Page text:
A 2013 report from Whale and Dolphin Conservation (WDC
) exposed the fact that all of Italy's five dolphinaria - Rimini, Oltremare, Acquario di Genova, Fasanolandia and Zoomarine – keep dolphins in captive and cramped conditions that violate both national and European laws – specifically, the European Zoos Directive (1999/22/EC) and Italy’s Ministerial Decree No.469, both of which aim to protect whales and dolphins in captivity. Only two of the dolphinaria even have a license – the others are technically illegal, as well as morally abhorrent.
Likewise, Portugal has 'sealife centres' with captive dolphins and other ocean-living animals, notably the Algarve's Zoomarine; Spain has a number of questionable sealife facilities; and France is noted to have at least four as well. Some facilities even contain captive orcas – huge marine mammals which are forced to perform for tourists’ pleasure.
Whatever the publicity says about the amount of space, dolphins and orcas are highly intelligent mammals that belong ranging far, wide, and crucially, free, in the ocean, engaging with other dolphins and sea life. In our opinion, they require this for their emotional and social peace of mind much more than they need to get up close to a human being – however happy – in a shallow artificial 'lagoon'.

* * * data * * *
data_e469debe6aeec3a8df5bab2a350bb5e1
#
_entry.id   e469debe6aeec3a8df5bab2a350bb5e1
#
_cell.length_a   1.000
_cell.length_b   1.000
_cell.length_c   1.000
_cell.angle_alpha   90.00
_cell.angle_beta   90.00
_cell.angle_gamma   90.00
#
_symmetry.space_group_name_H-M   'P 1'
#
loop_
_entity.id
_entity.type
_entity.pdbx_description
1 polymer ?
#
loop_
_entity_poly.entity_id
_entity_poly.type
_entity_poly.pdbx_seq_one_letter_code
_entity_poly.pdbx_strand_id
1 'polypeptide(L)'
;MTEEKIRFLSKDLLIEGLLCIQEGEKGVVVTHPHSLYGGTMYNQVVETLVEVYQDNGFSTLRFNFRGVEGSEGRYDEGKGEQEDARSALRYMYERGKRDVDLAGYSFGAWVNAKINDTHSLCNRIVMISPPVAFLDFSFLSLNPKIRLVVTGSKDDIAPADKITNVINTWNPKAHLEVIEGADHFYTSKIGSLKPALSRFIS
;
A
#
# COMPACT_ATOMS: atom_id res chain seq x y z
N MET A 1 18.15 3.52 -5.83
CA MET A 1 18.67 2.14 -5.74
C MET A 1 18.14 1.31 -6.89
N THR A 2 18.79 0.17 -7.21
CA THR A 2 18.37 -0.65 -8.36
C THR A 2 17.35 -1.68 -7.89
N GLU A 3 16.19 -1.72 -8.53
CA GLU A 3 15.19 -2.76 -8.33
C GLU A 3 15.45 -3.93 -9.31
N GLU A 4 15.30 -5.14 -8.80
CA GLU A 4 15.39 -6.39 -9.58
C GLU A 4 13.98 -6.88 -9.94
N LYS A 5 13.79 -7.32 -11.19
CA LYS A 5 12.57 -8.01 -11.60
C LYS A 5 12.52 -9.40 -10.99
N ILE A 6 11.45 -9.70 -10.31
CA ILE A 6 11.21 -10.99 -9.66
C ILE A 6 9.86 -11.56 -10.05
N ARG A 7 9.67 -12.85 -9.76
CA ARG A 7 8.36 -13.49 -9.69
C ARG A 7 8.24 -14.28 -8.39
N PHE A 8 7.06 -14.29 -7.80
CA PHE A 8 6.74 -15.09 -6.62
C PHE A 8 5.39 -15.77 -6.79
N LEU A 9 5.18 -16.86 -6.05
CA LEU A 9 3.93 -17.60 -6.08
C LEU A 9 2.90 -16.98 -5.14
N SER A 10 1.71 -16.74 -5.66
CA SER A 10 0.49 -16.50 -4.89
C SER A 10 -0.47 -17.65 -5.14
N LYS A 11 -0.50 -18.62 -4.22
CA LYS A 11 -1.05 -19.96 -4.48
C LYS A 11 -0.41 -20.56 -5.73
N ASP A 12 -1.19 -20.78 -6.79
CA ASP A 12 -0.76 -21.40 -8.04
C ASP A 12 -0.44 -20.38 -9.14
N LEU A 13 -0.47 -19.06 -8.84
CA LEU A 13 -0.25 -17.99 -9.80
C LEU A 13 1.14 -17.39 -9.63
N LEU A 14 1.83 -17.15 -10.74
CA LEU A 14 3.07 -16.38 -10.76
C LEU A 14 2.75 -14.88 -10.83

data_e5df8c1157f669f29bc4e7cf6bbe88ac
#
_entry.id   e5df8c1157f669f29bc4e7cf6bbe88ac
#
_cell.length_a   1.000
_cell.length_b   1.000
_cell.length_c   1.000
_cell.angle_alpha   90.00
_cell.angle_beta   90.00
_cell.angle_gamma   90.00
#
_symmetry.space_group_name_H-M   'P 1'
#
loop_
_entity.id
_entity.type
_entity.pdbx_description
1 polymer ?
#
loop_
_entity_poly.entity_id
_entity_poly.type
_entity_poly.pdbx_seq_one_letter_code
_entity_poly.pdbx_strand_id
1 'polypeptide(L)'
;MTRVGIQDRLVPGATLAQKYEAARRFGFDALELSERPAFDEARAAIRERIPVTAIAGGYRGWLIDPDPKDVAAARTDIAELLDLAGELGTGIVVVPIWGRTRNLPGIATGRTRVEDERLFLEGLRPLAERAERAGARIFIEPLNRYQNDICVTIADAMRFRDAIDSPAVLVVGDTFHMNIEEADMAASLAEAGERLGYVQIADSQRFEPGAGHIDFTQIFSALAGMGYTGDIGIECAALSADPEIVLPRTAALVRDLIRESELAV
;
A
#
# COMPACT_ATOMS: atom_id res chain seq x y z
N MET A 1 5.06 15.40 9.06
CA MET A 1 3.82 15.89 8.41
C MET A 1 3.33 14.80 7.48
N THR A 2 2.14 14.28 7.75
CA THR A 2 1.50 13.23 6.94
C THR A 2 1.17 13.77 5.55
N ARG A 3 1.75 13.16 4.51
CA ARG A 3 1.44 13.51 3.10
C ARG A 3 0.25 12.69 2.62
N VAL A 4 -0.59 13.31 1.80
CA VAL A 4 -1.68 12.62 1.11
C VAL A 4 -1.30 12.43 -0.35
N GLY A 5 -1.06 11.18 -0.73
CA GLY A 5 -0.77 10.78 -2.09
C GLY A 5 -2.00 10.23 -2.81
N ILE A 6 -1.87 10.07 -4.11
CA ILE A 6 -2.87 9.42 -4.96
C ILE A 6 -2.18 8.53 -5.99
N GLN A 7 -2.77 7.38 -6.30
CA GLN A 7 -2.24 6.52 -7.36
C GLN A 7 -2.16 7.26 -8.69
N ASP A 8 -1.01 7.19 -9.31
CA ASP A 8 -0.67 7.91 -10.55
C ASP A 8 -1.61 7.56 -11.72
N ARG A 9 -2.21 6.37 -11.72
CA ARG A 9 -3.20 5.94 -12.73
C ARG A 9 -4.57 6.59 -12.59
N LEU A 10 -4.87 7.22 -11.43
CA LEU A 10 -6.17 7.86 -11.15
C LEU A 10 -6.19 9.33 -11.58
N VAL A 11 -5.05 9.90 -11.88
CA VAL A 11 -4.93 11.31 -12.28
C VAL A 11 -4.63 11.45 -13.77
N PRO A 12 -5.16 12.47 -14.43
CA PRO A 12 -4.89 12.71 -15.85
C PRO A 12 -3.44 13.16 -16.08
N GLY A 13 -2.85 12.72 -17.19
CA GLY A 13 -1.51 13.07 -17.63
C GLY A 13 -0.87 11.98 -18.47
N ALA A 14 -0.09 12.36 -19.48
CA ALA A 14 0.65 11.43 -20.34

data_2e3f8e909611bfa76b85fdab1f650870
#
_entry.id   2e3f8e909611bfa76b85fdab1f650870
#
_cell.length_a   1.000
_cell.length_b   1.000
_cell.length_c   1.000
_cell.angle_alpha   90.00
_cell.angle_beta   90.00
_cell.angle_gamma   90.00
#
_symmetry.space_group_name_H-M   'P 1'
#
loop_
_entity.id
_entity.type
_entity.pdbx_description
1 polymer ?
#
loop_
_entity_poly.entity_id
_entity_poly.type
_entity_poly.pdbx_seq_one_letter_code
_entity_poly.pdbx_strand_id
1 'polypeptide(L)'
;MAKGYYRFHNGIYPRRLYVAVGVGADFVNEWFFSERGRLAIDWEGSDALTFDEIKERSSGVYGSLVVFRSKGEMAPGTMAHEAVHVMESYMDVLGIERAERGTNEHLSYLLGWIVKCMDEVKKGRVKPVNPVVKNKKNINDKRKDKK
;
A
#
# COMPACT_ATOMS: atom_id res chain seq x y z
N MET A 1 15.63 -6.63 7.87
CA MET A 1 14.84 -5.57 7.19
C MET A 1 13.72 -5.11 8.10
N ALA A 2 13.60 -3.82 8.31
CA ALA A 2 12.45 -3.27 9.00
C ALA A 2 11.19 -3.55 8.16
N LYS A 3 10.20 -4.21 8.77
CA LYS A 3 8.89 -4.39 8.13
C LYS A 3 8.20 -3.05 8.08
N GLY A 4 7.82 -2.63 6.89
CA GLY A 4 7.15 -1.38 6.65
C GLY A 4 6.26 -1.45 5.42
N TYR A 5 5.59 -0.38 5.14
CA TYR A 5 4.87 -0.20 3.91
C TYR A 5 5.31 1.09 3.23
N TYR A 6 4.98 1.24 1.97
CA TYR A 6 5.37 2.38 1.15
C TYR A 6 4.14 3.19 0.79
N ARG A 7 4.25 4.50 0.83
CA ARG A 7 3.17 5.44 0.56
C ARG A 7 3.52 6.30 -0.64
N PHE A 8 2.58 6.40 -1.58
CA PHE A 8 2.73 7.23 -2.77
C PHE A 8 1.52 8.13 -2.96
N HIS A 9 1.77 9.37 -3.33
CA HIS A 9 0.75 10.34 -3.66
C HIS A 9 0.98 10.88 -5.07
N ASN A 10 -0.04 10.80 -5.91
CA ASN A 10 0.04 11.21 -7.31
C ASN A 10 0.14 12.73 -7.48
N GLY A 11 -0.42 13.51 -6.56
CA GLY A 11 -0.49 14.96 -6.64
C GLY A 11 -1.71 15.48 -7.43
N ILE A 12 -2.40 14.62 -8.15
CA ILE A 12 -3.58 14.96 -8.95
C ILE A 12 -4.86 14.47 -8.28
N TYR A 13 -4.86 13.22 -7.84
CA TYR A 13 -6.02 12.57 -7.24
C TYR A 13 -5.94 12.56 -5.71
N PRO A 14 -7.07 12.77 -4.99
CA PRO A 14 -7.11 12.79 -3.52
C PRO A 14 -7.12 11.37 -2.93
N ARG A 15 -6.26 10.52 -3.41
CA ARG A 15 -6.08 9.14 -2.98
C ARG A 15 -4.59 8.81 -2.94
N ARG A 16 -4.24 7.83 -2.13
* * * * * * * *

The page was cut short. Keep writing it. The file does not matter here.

Here at RT, we strongly believe such dolphinaria are wrong, as do animal protection organisations such as the Born Free Foundation, who have advised the EU to begin legal proceedings against a number of European governmental bodies. You can read more about Born Free’s stance on whales and dolphins, as well as their agenda for captive cetaceans, here.
What you can do?
Go and see dolphins and whales in their natural environment; the Azores is one of the best places in Europe – if not the world – to see dolphins as well as numerous whale species, and there are several responsible holiday companies
who organise tours accompanied by marine biologists and researchers. These are triply good: they inform tourists, make the change of sightings more likely, and keep the cetaceans happy, too.
Do not give your business to dolphinaria – no matter how happy the dolphins may seem – and try to dissuade others from going too.
Support organisations trying to improve the welfare of dolphins both in the wild and captivity, such as WDC and the Born Free Foundation.
And if you love dolphins, consider holidays that involve responsible engagement with these fascinating sea creatures. Check out ourguide to responsible dolphin watching here
for tips on where and when you can see the fascinating creatures in their natural environment.